Grease and sweat: Race and smell in Eighteenth-Century English culture.
AffiliationKing's College London
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AbstractFrom 1690 to 1800 texts printed in England linked racial difference and foul odour through understandings of occupation, food, cosmetics and sweat. Even by the end of the eighteenth-century racial odour was represented as a labile, culturally and environmentally determined characteristic. This article traces how the social ‘use’ of olfactory stereotypes, particularly their links with cosmetics, food, and odorous spaces, determined the mobilization of explanations for and attitudes to racial scent. It argues that ideas of race should not be considered monolithic or described in terms of narratives that posit a divide between the body/culture, but that racial stereotypes should be understood as collections of traits, of which smell was one, with distinctive histories.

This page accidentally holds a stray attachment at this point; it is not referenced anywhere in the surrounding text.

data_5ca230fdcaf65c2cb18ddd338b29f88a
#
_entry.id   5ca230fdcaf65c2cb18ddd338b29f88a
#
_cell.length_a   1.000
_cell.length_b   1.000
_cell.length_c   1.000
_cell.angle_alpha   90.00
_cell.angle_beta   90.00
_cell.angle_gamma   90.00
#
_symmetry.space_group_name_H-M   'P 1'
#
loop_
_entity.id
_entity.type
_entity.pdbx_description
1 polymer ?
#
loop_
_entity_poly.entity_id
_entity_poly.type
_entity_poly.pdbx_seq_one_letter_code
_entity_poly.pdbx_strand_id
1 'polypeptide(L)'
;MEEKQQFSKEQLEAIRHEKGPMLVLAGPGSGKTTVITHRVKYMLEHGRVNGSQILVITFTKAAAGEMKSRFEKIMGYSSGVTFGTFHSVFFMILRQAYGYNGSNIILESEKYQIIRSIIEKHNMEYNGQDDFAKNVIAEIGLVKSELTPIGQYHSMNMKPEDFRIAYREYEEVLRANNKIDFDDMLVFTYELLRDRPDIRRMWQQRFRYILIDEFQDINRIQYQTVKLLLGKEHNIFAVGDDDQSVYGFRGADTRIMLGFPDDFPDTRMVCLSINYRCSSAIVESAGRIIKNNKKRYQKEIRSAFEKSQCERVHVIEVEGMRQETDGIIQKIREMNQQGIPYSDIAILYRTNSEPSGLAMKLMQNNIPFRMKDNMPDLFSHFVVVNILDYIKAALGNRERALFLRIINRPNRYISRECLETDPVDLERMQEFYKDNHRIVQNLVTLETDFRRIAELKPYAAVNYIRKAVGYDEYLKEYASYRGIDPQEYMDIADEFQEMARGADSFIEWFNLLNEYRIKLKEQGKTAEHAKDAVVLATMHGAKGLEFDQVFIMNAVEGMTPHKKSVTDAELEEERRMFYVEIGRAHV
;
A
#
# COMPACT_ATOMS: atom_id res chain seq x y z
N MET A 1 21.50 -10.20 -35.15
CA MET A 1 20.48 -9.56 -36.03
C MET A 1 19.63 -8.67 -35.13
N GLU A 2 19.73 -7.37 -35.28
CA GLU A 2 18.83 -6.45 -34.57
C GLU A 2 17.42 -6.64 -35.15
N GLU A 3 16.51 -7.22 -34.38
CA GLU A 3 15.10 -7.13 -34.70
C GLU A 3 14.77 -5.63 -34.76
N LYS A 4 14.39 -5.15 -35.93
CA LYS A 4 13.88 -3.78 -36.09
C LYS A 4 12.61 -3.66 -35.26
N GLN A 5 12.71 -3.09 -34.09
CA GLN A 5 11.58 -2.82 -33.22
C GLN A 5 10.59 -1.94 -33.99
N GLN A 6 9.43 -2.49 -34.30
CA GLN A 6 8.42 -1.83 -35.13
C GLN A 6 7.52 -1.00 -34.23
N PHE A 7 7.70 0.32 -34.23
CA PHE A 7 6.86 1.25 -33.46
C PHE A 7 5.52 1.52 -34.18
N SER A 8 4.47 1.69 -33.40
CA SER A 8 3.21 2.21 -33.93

CitationTullett, W. (2016) 'Grease and Sweat: Race and Smell in Eighteenth-Century English Culture', Cultural and Social History, 13 (3):307.
PublisherTaylor and Francis
JournalCultural and Social History
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